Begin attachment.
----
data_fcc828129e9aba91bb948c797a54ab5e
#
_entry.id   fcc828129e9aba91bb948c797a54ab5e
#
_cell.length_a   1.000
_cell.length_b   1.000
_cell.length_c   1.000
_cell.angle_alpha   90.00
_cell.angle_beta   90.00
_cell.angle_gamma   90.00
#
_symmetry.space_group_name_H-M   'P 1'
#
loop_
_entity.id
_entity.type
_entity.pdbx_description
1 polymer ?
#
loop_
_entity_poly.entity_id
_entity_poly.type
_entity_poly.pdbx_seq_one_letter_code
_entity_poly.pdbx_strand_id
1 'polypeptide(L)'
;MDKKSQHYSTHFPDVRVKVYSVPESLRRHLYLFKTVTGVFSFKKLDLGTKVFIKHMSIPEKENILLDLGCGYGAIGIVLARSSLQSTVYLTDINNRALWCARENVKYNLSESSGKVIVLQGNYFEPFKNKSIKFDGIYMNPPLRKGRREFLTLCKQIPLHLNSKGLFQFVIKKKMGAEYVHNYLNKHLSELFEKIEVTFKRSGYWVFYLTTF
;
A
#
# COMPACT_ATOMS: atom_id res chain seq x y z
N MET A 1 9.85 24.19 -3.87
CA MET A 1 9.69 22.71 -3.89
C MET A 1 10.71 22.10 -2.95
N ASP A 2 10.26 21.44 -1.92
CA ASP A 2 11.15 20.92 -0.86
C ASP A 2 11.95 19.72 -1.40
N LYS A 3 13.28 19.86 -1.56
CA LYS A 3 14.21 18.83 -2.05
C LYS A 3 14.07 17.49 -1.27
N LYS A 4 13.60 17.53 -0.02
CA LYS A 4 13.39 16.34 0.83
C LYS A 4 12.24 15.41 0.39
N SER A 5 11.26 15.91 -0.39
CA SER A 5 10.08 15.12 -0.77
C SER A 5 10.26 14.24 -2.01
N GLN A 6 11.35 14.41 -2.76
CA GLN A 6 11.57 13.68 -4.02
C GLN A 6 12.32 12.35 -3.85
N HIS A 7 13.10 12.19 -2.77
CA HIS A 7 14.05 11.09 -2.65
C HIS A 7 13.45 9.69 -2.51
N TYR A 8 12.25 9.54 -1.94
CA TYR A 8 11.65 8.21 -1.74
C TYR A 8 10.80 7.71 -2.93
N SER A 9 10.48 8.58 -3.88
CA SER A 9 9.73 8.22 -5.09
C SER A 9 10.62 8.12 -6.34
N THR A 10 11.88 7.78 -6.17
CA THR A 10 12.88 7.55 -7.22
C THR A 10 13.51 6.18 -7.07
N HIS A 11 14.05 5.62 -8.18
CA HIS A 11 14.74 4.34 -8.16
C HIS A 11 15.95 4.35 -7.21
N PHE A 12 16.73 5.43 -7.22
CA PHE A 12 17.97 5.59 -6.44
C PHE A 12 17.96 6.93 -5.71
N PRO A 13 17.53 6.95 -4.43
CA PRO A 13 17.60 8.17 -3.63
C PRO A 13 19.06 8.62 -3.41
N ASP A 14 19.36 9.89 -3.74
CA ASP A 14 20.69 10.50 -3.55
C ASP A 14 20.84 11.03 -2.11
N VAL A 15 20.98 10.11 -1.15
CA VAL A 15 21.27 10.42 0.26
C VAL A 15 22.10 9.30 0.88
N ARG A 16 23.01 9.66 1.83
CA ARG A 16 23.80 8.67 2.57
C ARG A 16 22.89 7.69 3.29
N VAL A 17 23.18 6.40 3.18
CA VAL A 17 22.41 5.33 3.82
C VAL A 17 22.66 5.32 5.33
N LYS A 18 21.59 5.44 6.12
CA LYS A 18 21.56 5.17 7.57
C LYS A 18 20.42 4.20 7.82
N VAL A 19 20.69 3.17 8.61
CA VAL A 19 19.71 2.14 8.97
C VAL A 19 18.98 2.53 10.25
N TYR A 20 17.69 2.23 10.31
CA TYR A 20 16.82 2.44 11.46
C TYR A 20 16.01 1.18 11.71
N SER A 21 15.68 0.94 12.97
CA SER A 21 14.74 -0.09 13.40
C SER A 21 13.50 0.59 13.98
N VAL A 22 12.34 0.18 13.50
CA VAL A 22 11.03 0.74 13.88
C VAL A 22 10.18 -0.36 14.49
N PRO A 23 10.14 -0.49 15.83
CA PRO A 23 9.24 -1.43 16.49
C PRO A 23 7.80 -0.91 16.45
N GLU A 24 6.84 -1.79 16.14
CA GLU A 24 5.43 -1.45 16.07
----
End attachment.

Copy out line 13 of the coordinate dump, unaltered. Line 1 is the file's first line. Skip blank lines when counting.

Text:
#